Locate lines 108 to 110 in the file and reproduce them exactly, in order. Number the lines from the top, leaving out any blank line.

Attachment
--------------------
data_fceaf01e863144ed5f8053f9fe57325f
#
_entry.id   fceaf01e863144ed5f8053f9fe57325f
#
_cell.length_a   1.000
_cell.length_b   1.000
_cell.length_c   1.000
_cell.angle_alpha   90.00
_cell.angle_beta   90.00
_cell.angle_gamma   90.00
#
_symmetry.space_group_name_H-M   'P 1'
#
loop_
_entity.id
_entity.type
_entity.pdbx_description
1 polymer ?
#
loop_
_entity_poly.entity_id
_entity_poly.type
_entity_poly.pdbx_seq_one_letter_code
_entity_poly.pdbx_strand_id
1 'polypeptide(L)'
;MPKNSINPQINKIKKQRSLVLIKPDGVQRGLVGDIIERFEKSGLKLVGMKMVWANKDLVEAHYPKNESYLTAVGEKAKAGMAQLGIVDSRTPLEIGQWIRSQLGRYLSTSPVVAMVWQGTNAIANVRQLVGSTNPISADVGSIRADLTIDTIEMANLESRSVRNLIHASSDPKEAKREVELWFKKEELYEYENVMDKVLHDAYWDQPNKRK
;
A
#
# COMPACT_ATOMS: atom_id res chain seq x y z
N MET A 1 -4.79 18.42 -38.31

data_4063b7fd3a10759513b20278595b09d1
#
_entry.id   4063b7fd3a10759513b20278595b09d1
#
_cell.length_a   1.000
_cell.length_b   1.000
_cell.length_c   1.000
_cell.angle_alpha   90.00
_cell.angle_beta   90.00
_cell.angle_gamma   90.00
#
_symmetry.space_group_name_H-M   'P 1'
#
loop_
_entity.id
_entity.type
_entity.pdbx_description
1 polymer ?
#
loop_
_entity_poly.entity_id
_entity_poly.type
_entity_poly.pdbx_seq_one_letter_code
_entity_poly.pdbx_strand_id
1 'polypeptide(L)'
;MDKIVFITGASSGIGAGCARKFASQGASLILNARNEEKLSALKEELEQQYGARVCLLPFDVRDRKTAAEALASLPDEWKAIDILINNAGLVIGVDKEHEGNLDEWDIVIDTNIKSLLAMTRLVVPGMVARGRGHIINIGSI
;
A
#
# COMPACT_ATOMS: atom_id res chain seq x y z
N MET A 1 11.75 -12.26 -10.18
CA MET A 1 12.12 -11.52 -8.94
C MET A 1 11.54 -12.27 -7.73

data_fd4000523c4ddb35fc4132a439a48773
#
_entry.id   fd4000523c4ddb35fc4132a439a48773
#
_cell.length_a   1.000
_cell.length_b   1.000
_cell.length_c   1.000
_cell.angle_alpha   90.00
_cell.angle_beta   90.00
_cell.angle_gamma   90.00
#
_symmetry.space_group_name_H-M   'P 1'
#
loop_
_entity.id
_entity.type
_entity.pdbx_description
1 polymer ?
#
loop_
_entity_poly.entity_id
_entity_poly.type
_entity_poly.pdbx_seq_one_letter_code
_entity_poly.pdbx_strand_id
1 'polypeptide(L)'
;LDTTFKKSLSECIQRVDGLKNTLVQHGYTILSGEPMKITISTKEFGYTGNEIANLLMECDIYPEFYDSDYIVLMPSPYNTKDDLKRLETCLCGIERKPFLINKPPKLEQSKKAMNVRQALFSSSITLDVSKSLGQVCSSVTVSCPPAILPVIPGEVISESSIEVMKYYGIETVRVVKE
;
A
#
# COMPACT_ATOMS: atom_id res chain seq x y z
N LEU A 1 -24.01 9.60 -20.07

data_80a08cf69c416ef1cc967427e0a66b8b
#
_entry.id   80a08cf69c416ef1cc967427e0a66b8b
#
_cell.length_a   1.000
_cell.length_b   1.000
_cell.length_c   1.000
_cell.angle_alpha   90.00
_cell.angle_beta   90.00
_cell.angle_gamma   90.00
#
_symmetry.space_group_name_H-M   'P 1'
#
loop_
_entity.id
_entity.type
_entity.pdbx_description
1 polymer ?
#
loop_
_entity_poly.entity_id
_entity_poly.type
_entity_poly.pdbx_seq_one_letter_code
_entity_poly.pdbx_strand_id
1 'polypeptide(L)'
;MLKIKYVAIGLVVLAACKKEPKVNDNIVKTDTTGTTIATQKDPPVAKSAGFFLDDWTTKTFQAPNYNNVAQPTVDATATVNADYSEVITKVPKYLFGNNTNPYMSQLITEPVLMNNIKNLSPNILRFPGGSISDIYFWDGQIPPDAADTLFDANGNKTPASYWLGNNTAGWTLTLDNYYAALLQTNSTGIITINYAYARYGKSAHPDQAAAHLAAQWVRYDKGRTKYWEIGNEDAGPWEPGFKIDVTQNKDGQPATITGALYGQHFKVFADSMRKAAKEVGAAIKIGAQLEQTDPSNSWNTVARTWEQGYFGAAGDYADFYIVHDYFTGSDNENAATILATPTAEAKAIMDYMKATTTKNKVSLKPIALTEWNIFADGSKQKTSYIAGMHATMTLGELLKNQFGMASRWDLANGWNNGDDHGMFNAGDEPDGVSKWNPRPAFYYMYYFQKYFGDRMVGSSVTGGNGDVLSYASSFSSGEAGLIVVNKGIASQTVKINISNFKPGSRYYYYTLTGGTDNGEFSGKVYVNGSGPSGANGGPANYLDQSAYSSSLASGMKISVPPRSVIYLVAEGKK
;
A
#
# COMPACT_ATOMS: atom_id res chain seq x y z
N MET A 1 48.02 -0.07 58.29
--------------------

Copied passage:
#
loop_
_entity.id